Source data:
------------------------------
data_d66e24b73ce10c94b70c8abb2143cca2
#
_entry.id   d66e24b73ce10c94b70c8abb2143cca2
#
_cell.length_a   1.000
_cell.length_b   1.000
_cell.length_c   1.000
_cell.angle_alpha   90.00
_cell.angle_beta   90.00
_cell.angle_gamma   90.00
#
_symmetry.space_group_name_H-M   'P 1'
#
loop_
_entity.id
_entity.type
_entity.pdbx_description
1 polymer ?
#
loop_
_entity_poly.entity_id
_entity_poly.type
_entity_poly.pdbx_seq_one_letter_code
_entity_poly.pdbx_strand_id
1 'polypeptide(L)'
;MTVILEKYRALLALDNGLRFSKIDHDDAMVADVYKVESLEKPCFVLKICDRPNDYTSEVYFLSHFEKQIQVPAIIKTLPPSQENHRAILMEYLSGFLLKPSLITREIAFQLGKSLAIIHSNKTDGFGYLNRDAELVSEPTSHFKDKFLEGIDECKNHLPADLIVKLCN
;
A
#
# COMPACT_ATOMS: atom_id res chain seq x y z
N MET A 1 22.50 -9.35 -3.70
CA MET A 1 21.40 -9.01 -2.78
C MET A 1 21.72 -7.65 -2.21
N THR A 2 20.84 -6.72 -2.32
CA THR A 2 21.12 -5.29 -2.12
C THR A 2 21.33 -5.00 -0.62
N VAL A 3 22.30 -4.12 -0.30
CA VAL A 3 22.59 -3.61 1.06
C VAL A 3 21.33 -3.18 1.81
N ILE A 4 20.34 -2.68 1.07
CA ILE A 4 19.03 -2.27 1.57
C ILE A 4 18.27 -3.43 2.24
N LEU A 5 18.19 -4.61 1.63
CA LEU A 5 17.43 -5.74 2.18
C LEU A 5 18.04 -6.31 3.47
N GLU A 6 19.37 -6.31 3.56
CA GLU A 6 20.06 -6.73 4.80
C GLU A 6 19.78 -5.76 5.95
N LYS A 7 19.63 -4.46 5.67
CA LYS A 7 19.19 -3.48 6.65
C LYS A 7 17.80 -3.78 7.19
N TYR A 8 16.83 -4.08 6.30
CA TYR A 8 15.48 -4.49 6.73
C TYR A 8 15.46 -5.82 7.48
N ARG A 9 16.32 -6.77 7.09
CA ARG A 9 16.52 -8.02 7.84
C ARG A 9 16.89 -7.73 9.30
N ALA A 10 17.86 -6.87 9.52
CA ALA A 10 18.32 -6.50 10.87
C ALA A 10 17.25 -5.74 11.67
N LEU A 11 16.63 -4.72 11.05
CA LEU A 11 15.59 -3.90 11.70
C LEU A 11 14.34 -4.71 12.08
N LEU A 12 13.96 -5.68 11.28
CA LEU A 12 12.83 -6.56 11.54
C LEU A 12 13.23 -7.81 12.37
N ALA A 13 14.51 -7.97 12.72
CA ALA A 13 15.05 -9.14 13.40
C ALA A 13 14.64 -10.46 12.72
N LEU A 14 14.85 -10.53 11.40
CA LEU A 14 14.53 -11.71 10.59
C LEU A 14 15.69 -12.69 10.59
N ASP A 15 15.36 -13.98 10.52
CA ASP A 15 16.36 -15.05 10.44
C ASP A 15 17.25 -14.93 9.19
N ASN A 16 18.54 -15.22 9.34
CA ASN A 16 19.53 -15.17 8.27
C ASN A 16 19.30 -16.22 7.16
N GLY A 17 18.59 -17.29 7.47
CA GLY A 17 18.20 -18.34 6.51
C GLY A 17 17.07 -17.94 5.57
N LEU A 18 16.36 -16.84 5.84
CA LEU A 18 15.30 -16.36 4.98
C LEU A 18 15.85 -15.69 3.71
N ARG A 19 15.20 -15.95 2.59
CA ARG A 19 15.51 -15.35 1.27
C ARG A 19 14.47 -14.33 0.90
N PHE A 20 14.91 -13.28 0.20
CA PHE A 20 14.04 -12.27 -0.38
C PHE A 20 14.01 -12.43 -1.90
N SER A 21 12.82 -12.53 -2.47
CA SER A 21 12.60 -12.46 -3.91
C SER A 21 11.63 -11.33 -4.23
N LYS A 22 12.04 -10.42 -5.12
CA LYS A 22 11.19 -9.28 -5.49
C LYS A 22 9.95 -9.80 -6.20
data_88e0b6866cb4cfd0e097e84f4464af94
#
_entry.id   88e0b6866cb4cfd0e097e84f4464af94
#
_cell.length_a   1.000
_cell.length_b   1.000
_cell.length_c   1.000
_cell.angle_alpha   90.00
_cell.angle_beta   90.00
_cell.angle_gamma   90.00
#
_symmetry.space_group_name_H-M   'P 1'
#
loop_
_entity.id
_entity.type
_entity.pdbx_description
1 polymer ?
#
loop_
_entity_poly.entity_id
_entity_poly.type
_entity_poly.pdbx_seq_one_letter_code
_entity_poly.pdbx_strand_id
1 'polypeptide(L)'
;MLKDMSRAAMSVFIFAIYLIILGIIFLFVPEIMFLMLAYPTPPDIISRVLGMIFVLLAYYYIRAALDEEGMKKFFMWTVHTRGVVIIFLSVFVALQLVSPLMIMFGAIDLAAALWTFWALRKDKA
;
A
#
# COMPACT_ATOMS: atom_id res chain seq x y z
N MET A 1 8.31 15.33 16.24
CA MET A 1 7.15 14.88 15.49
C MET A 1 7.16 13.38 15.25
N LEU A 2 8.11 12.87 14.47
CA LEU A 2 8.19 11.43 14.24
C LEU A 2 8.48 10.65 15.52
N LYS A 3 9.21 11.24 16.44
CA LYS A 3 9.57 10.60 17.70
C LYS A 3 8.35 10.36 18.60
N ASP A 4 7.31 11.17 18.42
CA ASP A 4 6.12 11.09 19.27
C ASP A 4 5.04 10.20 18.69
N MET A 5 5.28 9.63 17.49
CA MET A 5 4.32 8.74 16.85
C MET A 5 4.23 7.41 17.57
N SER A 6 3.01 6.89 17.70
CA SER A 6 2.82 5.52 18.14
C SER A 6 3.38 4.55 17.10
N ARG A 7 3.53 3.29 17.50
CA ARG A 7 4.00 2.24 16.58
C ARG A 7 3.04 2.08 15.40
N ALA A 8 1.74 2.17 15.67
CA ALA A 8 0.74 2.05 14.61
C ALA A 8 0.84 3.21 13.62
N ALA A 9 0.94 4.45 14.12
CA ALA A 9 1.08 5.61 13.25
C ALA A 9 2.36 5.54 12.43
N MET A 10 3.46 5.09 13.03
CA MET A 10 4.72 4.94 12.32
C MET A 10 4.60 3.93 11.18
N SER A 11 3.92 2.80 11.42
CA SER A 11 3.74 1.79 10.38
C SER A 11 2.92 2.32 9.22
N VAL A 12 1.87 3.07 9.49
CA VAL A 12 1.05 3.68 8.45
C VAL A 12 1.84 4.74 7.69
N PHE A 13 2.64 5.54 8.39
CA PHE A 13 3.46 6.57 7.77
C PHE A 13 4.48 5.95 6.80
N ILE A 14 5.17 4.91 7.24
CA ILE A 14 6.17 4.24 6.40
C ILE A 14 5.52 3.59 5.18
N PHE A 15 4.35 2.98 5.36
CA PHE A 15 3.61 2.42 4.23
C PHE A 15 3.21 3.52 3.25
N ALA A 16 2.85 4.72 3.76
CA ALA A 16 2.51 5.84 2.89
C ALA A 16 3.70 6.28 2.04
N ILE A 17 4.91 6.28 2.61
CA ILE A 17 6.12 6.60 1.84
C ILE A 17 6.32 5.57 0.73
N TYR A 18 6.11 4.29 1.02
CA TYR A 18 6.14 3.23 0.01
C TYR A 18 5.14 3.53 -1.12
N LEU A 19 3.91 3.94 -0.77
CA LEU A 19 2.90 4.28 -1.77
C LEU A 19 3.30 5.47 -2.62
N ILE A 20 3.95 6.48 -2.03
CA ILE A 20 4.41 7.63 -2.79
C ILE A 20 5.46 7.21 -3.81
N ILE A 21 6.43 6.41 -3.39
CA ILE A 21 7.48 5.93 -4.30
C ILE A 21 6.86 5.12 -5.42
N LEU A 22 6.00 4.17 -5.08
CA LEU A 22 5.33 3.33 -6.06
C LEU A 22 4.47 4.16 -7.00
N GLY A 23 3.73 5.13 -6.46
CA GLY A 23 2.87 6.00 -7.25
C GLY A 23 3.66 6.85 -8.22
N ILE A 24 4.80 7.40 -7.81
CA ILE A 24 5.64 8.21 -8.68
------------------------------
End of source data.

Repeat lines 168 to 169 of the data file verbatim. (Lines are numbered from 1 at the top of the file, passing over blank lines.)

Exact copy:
C ILE A 14 5.52 3.59 5.18
N PHE A 15 4.35 2.98 5.36